- Hillary Clinton says Vladimir Putin "indirectly" responsible for MH17 downing
- The former secretary of state says Europe needs to stand up to Putin
- She describes Putin as "a very arrogant person to deal with"
- Suggests Israeli actions in Gaza not war crimes
Russian President Vladimir Putin bears at least some responsibility for the shooting down of Malaysia Airlines Flight MH17, former U.S. Secretary of State Hillary Clinton said Friday.
"I think if there were any doubt it should be gone by now, that Vladimir Putin, certainly indirectly -- through his support of the insurgents in eastern Ukraine and the supply of advanced weapons and, frankly, the presence of Russian Special Forces and intelligence agents -- bears responsibility for what happened," she told CNN's Fareed Zakaria in an exclusive interview that will air Sunday.
Clinton's comments come just over a week since Flight MH17 crashed in eastern Ukraine, killing all 298 on board. Pro-Russian militants have been accused of downing the plane using Russia-supplied armaments and of interfering with the subsequent investigation at the crash site.
U.S. President Barack Obama last week called the crash a "wake-up call for Europe and the world that there are consequences to an escalating conflict in eastern Ukraine," a view Clinton echoed in urging Europe to go further.
"We have to up the sanctions that are required. The United States has continued to move forward on that, Europe has been reluctant," Clinton told. "They need to understand they must stand up to Vladimir Putin."
Her comments came as the Pentagon warned that Russia is preparing to transfer more powerful weaponry into Ukraine, a move it said could happen at any time.
Putin has argued that Ukraine bears significant responsibility, saying in a statement that if military operations had not resumed in eastern Ukraine on June 28, "this tragedy probably could have been avoided."
However, Clinton joined a chorus of Western voices laying much of the blame at Moscow's door, and she lamented that the United States and Europe had been "disabused" of their earlier hopes over the so-called reset in U.S.-Russia relations that was announced during President Obama's first year in office.
"He [Putin] has a strategic plan in mind, the Eurasian Union, which would be in competition to Europe," Clinton said. "His continuing efforts to intimidate Europeans -- not just through energy, but through interfering in elections, putting money behind buying press outlets in European countries ... trying to discourage countries like Ukraine being able to join the European Union."
"And if the United States and Europe don't present a united front, I think Putin is the kind of man who will go as far as he can get away with. I think he is still smart enough and cautious enough to be pushed back. But there has to be a push in order to make that happen."
'He's a very arrogant person to deal with'
Clinton also shared her thoughts on her interactions with Putin during her stint as Obama's secretary of state.
"He's very tough. He's a very arrogant person to deal with, which I think is a combination of this vision of Russia and some fundamental insecurity, because when you are dealing with him, he often acts as though he could care less," Clinton said.
"...There was a G20 summit in Los Cabos (Mexico, in 2012) and our President had a meeting scheduled. He kept President Obama waiting 40 minutes before he showed up. He sat down. It was a very small meeting on both sides of the table. We, at the time, were very hopeful -- not realistically so, but idealistically so -- that we could get more cooperation from Russia to slow down (Bashar) al-Assad and what he was doing in Syria," she said. "Putin could not have looked more bored, more discomfited, and never apologized for being late."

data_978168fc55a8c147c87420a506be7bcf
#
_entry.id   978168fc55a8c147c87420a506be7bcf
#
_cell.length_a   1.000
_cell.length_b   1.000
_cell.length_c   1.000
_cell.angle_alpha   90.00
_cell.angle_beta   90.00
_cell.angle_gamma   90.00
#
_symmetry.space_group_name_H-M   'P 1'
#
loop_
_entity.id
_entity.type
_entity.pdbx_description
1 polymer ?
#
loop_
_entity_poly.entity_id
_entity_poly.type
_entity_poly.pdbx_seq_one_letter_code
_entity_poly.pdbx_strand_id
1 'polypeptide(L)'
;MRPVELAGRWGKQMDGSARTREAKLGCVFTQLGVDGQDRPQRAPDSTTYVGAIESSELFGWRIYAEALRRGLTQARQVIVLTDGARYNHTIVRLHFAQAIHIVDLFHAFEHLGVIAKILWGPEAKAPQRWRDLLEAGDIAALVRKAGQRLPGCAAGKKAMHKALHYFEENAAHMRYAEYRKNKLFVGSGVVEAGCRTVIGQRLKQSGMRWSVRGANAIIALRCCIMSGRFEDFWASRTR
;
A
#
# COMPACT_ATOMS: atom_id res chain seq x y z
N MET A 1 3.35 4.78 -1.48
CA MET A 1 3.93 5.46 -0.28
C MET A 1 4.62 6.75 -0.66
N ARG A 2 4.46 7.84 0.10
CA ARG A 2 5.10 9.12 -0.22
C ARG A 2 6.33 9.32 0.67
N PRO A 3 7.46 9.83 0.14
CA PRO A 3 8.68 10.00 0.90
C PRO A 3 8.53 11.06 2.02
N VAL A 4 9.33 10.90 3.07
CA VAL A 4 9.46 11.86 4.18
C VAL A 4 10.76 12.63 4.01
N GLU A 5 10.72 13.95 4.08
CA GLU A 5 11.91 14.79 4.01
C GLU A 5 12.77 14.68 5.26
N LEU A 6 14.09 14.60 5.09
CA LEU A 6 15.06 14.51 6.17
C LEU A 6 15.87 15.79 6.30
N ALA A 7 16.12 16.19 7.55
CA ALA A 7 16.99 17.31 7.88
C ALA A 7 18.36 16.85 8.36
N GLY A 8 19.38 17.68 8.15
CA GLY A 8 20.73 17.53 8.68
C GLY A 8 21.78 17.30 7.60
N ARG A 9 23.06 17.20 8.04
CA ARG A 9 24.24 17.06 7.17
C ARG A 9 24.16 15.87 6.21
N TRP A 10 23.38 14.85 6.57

"So then, of course, he wanted a summit in Russia. He wanted to play the host. And my advice to the president was don't go chasing after him. We're not sure of what his real intent is."
Has Israel committed war crimes?
In a wide-ranging interview, Clinton also discussed the ongoing violence in Gaza as Israel's ground incursion entered its second week. Asked about the warning Wednesday by U.N. High Commissioner for Human Rights Navi Pillay that war crimes may have been committed, and whether Israel has used excessive force, Clinton said she did not agree with the war crimes assessment.
"I think that the Israelis are in a very difficult position. Hamas, we know, embeds missiles, embeds command-and-control units in civilian areas," she said. "Now, some of that is just the geography. It's a very small area, very densely populated. But some of that is a deliberate choice by Hamas."
However, she said, "too many people have died and too many of them are clearly innocent civilians, even children."
More than 800 people have been killed in the more than two weeks of violence in Gaza, as diplomats scramble to establish a ceasefire. Palestinian leaders called for a day of rage as protests erupted in the West Bank following a strike this week on a U.N. shelter. Israel's security cabinet on Friday unanimously rejected a proposed one-week humanitarian ceasefire, Israeli Intelligence Minister Yuval Steinitz told CNN. Secretary of State John Kerry said later that there was a framework for a cease-fire, but that more needed to be done to make it happen.
"They [the Israelis] understand the terrible box that they find themselves in because they want to end the rockets. And unfortunately, since the last ceasefire, the Hamas leadership has felt cornered. And the only way out of that corner, in their opinion, was to get better, more accurate, longer range rockets.
"And they've been digging tunnels, apparently constantly, that can come up inside Israeli territory. And the Israelis have a perfectly legitimate objective to try to destroy as much as of the rocketry as they can and to destroy the tunnels."